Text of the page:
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an approach to psychotherapy that, depending on the client's problems, uses techniques from various forms of therapy. (Myers Psychology for AP 1e p. 606)
treatment involving psychological techniques; consists of interactions between a trained therapist and someone seeking to overcome psychological difficulties or achieve personal growth. (Myers Psychology for AP 1e p. 606)
Freud's theory of personality and therapeutic technique that attributes thoughts and actions to unconscious motives and conflicts. Freud believed the patient's free associations, resistances, dreams, and transferences—and the therapist's interpretations of them—released previously repressed feelings, allowing the patient to gain self-insight. (Myers Psychology for AP 1e pp. 480, 606)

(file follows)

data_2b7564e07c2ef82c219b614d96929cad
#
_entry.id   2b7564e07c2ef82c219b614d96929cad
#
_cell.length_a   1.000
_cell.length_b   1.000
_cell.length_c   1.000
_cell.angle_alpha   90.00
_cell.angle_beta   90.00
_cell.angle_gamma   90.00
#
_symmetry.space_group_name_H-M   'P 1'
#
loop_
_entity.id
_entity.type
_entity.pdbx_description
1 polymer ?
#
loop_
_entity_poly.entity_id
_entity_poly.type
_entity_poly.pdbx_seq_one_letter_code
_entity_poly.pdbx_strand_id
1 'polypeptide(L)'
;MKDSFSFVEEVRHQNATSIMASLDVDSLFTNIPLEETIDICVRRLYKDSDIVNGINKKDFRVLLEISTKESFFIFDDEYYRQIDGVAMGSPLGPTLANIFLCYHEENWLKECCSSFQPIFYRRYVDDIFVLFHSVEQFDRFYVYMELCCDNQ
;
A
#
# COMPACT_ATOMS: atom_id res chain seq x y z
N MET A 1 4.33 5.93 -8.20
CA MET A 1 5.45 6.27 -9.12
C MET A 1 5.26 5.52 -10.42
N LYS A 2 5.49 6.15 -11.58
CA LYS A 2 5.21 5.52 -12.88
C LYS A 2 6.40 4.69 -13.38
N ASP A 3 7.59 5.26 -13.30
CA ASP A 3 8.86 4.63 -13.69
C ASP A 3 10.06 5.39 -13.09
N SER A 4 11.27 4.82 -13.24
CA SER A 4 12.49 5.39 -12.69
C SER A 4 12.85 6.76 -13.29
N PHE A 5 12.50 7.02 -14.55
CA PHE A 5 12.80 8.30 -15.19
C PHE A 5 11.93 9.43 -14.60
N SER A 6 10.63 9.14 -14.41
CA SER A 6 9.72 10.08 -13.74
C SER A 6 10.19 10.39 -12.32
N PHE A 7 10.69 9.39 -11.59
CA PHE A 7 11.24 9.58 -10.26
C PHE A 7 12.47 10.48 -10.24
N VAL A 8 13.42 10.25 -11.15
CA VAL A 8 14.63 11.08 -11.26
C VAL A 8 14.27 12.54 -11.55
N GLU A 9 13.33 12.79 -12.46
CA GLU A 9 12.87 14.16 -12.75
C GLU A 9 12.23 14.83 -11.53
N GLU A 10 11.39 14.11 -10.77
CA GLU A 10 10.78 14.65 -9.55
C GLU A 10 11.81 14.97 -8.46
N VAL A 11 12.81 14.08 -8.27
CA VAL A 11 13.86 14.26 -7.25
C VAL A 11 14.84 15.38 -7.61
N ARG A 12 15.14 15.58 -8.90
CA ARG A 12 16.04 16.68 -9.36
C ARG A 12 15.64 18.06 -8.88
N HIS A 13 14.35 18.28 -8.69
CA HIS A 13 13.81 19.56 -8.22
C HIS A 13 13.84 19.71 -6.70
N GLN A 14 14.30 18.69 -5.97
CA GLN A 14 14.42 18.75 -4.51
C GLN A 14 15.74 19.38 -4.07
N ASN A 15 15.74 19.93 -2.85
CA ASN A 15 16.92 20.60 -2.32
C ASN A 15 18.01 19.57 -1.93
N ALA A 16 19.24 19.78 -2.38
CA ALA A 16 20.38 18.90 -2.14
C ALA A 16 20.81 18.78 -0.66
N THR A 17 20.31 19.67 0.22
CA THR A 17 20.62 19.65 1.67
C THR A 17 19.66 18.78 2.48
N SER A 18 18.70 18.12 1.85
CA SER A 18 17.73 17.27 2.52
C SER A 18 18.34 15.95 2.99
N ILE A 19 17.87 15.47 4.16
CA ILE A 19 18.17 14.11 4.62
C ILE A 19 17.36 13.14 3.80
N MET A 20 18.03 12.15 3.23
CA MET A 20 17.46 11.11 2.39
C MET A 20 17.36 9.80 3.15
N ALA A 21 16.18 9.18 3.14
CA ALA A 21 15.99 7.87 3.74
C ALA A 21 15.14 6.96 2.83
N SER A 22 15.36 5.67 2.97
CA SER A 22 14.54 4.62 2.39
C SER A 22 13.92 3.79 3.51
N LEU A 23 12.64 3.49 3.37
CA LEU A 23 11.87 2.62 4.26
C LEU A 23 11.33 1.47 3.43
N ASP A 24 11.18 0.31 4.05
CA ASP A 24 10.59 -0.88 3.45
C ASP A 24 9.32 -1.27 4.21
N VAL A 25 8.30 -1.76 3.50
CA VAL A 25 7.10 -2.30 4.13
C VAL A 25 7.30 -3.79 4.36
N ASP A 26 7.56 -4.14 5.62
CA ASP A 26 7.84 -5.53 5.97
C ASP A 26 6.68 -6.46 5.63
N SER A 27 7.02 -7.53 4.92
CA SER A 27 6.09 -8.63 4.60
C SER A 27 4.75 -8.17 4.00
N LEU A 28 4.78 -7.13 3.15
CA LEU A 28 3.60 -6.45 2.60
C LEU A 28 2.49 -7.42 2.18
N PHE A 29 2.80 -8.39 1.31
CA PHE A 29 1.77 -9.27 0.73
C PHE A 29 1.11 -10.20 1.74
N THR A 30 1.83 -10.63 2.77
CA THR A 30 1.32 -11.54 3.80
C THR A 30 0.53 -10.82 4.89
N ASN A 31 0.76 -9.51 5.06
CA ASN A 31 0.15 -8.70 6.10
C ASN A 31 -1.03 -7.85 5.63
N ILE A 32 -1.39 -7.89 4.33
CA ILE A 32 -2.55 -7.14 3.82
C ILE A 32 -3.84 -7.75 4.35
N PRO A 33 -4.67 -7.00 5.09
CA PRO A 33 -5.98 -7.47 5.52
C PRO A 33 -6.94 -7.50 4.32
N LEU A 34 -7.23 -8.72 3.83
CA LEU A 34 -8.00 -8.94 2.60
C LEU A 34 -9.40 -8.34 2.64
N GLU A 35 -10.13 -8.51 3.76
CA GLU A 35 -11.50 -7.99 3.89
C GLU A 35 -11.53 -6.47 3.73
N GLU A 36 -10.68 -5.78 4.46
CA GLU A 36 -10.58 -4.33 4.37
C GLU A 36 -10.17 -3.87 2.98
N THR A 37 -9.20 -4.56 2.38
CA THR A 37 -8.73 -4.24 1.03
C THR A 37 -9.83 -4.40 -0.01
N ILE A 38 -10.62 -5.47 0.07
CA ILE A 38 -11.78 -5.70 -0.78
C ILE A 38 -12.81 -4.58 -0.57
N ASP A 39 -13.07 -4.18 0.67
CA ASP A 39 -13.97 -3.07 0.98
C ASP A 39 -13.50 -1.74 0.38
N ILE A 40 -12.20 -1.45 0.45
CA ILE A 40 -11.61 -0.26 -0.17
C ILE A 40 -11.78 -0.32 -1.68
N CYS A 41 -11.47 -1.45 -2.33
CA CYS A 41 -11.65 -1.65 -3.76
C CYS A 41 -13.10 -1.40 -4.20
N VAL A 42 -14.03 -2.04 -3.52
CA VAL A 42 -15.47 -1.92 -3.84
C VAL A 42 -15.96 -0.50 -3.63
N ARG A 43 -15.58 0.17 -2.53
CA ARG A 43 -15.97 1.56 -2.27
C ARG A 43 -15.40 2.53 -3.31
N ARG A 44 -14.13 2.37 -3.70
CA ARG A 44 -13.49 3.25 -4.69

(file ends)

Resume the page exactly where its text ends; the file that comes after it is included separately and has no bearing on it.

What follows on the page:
in psychoanalysis, the blocking from consciousness of anxiety-laden material. (Myers Psychology for AP 1e p. 607)
in psychoanalysis, the analyst's noting supposed dream meanings, resistances, and other significant behaviors and events in order to promote insight. (Myers Psychology for AP 1e p. 607)
in psychoanalysis, the patient's transfer to the analyst of emotions linked with other relationships (such as love or hatred for a parent). (Myers Psychology for AP 1e p. 607)
therapy deriving from the psychoanalytic tradition that views individuals as responding to unconscious forces and childhood experiences, and that seeks to enhance self-insight. (Myers Psychology for AP 1e p. 608)
a variety of therapies that aim to improve psychological functioning by increasing the client's awareness of underlying motives and defenses. (Myers Psychology for AP 1e p. 609)
a humanistic therapy, developed by Carl Rogers, in which the therapist uses techniques such as active listening within a genuine, accepting, empathic environment to facilitate clients' growth. (Also called person-centered therapy.) (Myers Psychology for AP 1e p. 609)
empathic listening in which the listener echoes, restates, and clarifies. A feature of Rogers' client-centered therapy. (Myers Psychology for AP 1e p. 609)